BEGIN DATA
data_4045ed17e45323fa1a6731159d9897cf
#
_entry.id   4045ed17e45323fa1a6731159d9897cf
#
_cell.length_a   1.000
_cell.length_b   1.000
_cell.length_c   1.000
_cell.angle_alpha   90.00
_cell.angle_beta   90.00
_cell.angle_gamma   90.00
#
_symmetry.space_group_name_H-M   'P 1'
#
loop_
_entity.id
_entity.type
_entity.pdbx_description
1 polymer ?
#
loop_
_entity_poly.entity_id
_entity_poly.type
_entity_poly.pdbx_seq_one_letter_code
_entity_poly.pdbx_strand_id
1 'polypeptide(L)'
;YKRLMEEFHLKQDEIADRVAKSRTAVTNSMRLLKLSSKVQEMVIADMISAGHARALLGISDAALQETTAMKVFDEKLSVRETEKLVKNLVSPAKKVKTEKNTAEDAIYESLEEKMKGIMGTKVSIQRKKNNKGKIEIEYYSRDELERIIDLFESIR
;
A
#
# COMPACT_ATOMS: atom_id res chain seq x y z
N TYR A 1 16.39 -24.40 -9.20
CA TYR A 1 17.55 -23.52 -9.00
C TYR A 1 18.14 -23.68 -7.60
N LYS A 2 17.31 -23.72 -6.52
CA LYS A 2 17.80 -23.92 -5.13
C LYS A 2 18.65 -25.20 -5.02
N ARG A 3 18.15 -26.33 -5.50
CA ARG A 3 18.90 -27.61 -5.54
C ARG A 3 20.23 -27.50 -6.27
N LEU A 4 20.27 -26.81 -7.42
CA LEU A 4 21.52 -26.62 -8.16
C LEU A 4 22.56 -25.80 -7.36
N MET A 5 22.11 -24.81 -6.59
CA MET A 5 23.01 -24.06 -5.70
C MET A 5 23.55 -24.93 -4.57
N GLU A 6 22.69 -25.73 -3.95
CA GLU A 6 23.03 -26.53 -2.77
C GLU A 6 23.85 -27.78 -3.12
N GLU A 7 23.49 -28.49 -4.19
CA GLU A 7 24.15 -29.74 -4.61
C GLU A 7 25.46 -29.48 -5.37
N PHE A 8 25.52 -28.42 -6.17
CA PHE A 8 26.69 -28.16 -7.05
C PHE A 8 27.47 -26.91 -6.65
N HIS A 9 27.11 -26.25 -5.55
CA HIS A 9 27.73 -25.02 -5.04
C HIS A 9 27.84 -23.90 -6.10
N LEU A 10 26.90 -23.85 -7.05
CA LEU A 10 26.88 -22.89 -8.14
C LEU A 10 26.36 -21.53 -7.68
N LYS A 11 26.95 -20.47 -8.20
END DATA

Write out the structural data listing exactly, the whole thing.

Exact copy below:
data_4045ed17e45323fa1a6731159d9897cf
#
_entry.id   4045ed17e45323fa1a6731159d9897cf
#
_cell.length_a   1.000
_cell.length_b   1.000
_cell.length_c   1.000
_cell.angle_alpha   90.00
_cell.angle_beta   90.00
_cell.angle_gamma   90.00
#
_symmetry.space_group_name_H-M   'P 1'
#
loop_
_entity.id
_entity.type
_entity.pdbx_description
1 polymer ?
#
loop_
_entity_poly.entity_id
_entity_poly.type
_entity_poly.pdbx_seq_one_letter_code
_entity_poly.pdbx_strand_id
1 'polypeptide(L)'
;YKRLMEEFHLKQDEIADRVAKSRTAVTNSMRLLKLSSKVQEMVIADMISAGHARALLGISDAALQETTAMKVFDEKLSVRETEKLVKNLVSPAKKVKTEKNTAEDAIYESLEEKMKGIMGTKVSIQRKKNNKGKIEIEYYSRDELERIIDLFESIR
;
A
#
# COMPACT_ATOMS: atom_id res chain seq x y z
N TYR A 1 16.39 -24.40 -9.20
CA TYR A 1 17.55 -23.52 -9.00
C TYR A 1 18.14 -23.68 -7.60
N LYS A 2 17.31 -23.72 -6.52
CA LYS A 2 17.80 -23.92 -5.13
C LYS A 2 18.65 -25.20 -5.02
N ARG A 3 18.15 -26.33 -5.50
CA ARG A 3 18.90 -27.61 -5.54
C ARG A 3 20.23 -27.50 -6.27
N LEU A 4 20.27 -26.81 -7.42
CA LEU A 4 21.52 -26.62 -8.16
C LEU A 4 22.56 -25.80 -7.36
N MET A 5 22.11 -24.81 -6.59
CA MET A 5 23.01 -24.06 -5.70
C MET A 5 23.55 -24.93 -4.57
N GLU A 6 22.69 -25.73 -3.95
CA GLU A 6 23.03 -26.53 -2.77
C GLU A 6 23.85 -27.78 -3.12
N GLU A 7 23.49 -28.49 -4.19
CA GLU A 7 24.15 -29.74 -4.61
C GLU A 7 25.46 -29.48 -5.37
N PHE A 8 25.52 -28.42 -6.17
CA PHE A 8 26.69 -28.16 -7.05
C PHE A 8 27.47 -26.91 -6.65
N HIS A 9 27.11 -26.25 -5.55
CA HIS A 9 27.73 -25.02 -5.04
C HIS A 9 27.84 -23.90 -6.10
N LEU A 10 26.90 -23.85 -7.05
CA LEU A 10 26.88 -22.89 -8.14
C LEU A 10 26.36 -21.53 -7.68
N LYS A 11 26.95 -20.47 -8.20